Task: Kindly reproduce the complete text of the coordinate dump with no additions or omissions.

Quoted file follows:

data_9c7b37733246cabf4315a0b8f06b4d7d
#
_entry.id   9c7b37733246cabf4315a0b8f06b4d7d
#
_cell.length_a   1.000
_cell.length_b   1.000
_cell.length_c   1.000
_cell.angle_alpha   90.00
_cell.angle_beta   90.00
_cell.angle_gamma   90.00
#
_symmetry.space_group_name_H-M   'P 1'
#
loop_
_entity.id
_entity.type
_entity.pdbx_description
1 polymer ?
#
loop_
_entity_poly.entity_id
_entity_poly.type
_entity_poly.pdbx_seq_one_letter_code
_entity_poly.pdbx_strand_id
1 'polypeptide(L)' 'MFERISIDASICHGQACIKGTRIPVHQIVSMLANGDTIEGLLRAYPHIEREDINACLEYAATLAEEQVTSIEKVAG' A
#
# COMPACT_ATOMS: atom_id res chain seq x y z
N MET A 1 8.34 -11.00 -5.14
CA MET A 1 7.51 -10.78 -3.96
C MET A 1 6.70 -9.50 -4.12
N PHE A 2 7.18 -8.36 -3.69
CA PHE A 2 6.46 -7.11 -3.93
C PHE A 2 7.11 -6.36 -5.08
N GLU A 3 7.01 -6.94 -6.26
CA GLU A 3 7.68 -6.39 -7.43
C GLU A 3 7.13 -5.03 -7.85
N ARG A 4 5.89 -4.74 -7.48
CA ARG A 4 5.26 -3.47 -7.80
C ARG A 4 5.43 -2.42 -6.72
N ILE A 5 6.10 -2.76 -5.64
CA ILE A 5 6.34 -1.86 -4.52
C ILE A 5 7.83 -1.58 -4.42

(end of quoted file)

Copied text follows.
data_9c7b37733246cabf4315a0b8f06b4d7d
#
_entry.id   9c7b37733246cabf4315a0b8f06b4d7d
#
_cell.length_a   1.000
_cell.length_b   1.000
_cell.length_c   1.000
_cell.angle_alpha   90.00
_cell.angle_beta   90.00
_cell.angle_gamma   90.00
#
_symmetry.space_group_name_H-M   'P 1'
#
loop_
_entity.id
_entity.type
_entity.pdbx_description
1 polymer ?
#
loop_
_entity_poly.entity_id
_entity_poly.type
_entity_poly.pdbx_seq_one_letter_code
_entity_poly.pdbx_strand_id
1 'polypeptide(L)' 'MFERISIDASICHGQACIKGTRIPVHQIVSMLANGDTIEGLLRAYPHIEREDINACLEYAATLAEEQVTSIEKVAG' A
#
# COMPACT_ATOMS: atom_id res chain seq x y z
N MET A 1 8.34 -11.00 -5.14
CA MET A 1 7.51 -10.78 -3.96
C MET A 1 6.70 -9.50 -4.12
N PHE A 2 7.18 -8.36 -3.69
CA PHE A 2 6.46 -7.11 -3.93
C PHE A 2 7.11 -6.36 -5.08
N GLU A 3 7.01 -6.94 -6.26
CA GLU A 3 7.68 -6.39 -7.43
C GLU A 3 7.13 -5.03 -7.85
N ARG A 4 5.89 -4.74 -7.48
CA ARG A 4 5.26 -3.47 -7.80
C ARG A 4 5.43 -2.42 -6.72
N ILE A 5 6.10 -2.76 -5.64
CA ILE A 5 6.34 -1.86 -4.52
C ILE A 5 7.83 -1.58 -4.42